Are the methods used in this course unusual or new?

New? Certainly not – most of the tools and techniques taught in our course have existed for many years already. What’s unusual, though, is for biologists and bioinformaticians to have the understanding of good practices in software development and workflow management that the workshop provides. Unfortunately, there’s still a lot of poorly-documented and poorly-written scientific software out there. Once they’ve attended our workshop, researchers will be better able to ensure that the programs and pipelines that they create are reproducible and reusable.

In comparison to other training environments, what do you enjoy most about teaching at EMBL?

It’s helpful for us to teach in a relatively informal environment. We find that, when course participants are relaxed, it creates a positive environment in which they can learn. We’re also privileged to have access to such great teaching facilities and to have excellent support from our colleagues in EMBL’s Course and Conference Office, who make it very easy for us to teach these courses.

What is your number one tip related to the course?

Make the most of it, both as an opportunity to learn from the trainers and as a chance to develop your network. The coffee and lunch breaks are a great chance to get to know your fellow course-mates, to share ideas and experiences, and to learn more about everyone else’s journey to this point.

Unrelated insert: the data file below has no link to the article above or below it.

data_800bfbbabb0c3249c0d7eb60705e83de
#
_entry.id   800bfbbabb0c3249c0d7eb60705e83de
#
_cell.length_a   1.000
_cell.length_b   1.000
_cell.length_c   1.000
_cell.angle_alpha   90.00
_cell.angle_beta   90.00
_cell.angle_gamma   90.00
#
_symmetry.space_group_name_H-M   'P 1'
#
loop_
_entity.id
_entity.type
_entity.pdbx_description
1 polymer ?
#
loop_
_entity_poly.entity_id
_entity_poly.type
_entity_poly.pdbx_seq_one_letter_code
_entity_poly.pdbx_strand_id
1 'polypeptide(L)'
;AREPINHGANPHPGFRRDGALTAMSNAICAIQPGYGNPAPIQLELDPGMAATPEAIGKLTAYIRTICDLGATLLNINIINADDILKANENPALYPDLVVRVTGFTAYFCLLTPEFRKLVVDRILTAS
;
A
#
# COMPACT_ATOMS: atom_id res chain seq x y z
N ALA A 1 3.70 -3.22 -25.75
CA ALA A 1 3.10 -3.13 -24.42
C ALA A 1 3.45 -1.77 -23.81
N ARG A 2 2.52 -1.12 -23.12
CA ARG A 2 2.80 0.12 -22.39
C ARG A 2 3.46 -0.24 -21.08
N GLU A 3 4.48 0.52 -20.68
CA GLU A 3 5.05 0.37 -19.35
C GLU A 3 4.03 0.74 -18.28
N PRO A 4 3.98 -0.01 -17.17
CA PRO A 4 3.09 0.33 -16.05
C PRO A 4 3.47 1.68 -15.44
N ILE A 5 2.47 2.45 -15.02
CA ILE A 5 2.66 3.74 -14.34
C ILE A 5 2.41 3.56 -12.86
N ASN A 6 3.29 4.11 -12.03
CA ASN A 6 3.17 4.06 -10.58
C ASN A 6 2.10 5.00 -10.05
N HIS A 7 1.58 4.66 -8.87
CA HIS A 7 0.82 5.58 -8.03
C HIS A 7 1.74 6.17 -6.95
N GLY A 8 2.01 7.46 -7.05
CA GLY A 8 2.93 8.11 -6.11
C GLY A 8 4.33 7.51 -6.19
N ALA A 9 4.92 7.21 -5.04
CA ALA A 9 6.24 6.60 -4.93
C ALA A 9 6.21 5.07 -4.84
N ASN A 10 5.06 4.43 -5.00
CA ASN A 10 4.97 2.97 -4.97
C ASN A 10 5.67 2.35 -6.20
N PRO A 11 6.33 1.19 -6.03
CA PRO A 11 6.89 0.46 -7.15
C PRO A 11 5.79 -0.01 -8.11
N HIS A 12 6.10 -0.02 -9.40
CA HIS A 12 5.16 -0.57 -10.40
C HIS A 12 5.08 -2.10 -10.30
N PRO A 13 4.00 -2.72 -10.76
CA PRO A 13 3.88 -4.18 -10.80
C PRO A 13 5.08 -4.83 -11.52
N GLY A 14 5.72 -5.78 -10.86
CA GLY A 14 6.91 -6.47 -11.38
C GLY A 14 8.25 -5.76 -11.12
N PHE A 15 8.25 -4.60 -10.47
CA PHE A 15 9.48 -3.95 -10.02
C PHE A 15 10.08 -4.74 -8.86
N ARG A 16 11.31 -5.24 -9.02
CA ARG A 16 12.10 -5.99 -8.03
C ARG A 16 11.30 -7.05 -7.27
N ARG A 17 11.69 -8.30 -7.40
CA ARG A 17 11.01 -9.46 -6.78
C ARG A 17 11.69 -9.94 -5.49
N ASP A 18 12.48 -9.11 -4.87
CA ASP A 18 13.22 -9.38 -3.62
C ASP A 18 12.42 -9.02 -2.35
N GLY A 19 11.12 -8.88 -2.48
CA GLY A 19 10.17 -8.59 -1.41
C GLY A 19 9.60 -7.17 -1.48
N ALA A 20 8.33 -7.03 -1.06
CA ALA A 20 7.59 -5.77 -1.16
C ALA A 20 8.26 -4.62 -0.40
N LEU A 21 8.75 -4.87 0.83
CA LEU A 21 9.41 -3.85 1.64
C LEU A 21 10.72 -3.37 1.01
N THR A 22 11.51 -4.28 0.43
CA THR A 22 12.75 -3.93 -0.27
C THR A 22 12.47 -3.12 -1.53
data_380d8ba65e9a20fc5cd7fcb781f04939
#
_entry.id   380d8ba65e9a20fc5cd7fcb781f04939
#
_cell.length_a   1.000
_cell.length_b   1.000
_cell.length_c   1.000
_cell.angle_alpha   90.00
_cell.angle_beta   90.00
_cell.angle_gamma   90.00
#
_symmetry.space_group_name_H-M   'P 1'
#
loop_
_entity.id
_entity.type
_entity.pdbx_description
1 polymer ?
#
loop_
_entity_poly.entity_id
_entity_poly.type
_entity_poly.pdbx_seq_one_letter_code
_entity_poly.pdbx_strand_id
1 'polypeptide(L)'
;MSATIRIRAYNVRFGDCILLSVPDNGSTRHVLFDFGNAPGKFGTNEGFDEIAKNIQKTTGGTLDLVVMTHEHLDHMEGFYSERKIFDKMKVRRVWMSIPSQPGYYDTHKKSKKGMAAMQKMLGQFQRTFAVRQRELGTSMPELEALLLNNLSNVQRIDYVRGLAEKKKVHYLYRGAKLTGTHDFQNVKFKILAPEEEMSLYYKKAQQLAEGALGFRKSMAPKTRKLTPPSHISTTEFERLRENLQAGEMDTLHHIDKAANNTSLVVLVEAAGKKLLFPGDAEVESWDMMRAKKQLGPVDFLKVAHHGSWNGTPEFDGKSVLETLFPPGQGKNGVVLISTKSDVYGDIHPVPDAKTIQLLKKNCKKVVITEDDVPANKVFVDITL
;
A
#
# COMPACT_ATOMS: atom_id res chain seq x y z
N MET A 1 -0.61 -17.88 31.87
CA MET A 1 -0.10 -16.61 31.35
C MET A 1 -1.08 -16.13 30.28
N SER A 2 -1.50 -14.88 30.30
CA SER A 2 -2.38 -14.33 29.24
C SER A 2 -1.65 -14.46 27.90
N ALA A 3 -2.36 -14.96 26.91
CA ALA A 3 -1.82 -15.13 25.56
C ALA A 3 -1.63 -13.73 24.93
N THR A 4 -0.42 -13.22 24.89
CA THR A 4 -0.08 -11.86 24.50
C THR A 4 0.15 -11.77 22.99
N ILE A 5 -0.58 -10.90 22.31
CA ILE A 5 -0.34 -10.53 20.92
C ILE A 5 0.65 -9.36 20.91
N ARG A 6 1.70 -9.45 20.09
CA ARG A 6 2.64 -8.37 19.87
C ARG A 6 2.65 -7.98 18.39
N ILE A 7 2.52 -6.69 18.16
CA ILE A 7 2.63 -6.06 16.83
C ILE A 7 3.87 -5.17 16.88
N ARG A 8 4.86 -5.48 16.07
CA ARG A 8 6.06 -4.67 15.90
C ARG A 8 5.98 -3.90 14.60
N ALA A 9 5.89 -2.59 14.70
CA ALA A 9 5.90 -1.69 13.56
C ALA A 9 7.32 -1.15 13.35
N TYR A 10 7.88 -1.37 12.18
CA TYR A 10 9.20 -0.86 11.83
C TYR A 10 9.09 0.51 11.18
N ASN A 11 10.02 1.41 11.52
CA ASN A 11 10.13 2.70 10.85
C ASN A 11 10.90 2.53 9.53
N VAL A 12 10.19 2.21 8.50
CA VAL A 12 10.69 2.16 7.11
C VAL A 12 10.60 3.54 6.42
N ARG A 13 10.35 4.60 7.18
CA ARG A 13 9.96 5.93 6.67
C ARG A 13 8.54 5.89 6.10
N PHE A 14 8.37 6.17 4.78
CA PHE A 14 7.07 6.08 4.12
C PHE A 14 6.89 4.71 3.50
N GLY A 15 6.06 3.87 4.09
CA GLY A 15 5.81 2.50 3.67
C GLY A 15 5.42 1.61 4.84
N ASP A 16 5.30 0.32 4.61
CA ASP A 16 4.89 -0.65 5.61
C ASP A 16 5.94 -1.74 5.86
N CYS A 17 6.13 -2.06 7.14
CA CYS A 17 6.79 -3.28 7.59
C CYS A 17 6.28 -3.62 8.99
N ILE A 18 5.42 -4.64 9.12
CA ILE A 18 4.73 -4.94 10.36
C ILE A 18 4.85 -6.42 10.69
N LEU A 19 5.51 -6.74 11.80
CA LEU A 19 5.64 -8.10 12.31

What challenges is your research field facing?

It’s becoming increasingly important to think about how we manage our research data. The volume of data produced in a typical experiment has become enormous in recent years and we’re scrambling to catch up. It’s vital that our research data is well-annotated and retrievable so that others can re-use it and reproduce our results in the future, but ensuring this can be challenging. The other major challenge to my work is the sheer volume of different research techniques, tools, and data formats being used in modern biology. Bioinformatics has such a diverse ecosystem of tools and file formats, which is developing at a breathtaking pace. It can be difficult to stay up-to-date.

Where is science heading in your opinion?

The future of biological research will increasingly involve the integration of many different types and formats of data into a single experiment or study. We already see this in multi-omics studies and the increasing combination of imaging and single-cell sequencing techniques and I expect the trend to continue towards these integrated approaches.